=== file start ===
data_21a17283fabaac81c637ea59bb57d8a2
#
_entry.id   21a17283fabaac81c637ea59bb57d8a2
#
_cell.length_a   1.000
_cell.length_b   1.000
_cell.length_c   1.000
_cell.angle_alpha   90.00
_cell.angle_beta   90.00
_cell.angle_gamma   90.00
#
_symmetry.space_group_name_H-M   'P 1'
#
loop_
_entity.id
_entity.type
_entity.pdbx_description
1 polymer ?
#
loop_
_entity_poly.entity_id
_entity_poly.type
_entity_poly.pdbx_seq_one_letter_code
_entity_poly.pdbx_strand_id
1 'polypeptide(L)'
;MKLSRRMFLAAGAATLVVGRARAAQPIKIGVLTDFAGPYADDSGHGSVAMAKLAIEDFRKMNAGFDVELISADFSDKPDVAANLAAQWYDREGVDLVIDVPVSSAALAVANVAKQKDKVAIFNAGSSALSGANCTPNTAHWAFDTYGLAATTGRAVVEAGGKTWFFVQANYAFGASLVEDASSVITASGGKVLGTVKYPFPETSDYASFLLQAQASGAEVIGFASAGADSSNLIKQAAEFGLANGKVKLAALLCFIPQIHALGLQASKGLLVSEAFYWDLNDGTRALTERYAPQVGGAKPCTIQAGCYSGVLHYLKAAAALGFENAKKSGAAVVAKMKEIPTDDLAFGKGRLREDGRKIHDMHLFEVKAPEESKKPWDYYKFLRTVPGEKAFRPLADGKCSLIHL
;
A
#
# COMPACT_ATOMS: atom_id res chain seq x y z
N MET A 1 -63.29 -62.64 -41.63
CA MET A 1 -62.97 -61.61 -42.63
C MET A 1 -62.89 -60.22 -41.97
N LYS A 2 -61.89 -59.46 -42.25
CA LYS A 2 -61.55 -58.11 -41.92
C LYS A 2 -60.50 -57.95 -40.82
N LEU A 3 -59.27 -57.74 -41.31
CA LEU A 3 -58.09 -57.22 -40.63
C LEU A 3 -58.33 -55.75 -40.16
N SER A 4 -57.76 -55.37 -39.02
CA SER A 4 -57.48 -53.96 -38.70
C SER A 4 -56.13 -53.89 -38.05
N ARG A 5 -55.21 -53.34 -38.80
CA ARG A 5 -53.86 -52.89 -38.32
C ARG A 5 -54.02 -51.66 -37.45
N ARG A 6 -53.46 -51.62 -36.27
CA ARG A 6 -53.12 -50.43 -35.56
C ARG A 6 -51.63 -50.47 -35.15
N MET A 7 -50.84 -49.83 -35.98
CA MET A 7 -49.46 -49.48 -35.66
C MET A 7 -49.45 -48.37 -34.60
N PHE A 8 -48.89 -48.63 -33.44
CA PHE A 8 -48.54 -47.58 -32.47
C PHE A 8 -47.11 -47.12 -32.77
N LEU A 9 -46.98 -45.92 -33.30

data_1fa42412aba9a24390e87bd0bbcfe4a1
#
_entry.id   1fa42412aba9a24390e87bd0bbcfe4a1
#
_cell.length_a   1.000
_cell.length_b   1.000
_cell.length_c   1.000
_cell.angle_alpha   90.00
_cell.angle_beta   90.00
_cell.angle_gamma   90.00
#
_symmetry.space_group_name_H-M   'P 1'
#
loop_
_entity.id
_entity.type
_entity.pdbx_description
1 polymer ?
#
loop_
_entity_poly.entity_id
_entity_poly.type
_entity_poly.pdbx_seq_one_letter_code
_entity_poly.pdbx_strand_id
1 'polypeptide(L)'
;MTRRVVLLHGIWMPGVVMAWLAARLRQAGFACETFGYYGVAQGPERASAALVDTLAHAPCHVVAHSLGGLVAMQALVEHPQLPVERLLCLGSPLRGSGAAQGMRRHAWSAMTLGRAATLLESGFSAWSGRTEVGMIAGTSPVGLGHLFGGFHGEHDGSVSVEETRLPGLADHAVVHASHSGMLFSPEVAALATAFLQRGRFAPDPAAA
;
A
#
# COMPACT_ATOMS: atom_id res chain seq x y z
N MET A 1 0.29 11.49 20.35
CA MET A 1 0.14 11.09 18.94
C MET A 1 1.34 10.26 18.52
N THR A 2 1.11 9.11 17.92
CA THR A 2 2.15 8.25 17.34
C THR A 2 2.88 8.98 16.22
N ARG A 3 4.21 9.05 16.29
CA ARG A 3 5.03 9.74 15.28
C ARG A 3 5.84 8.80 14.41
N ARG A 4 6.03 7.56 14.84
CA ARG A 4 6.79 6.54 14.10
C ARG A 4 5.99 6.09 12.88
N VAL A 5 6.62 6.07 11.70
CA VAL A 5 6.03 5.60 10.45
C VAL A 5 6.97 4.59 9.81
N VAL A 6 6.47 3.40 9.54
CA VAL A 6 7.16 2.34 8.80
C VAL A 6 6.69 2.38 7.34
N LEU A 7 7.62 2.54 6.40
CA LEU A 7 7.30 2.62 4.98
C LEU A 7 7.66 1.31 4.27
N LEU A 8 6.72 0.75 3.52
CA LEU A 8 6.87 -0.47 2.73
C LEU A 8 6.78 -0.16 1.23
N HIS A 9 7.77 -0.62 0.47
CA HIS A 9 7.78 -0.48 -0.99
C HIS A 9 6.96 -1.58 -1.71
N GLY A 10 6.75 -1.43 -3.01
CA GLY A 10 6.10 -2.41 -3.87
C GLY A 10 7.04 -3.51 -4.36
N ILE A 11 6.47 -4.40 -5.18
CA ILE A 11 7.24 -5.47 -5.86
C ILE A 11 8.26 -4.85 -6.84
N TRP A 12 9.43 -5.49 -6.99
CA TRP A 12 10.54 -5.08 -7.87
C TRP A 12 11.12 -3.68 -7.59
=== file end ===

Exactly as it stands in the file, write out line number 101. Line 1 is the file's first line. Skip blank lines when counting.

N VAL A 6 6.47 3.40 9.54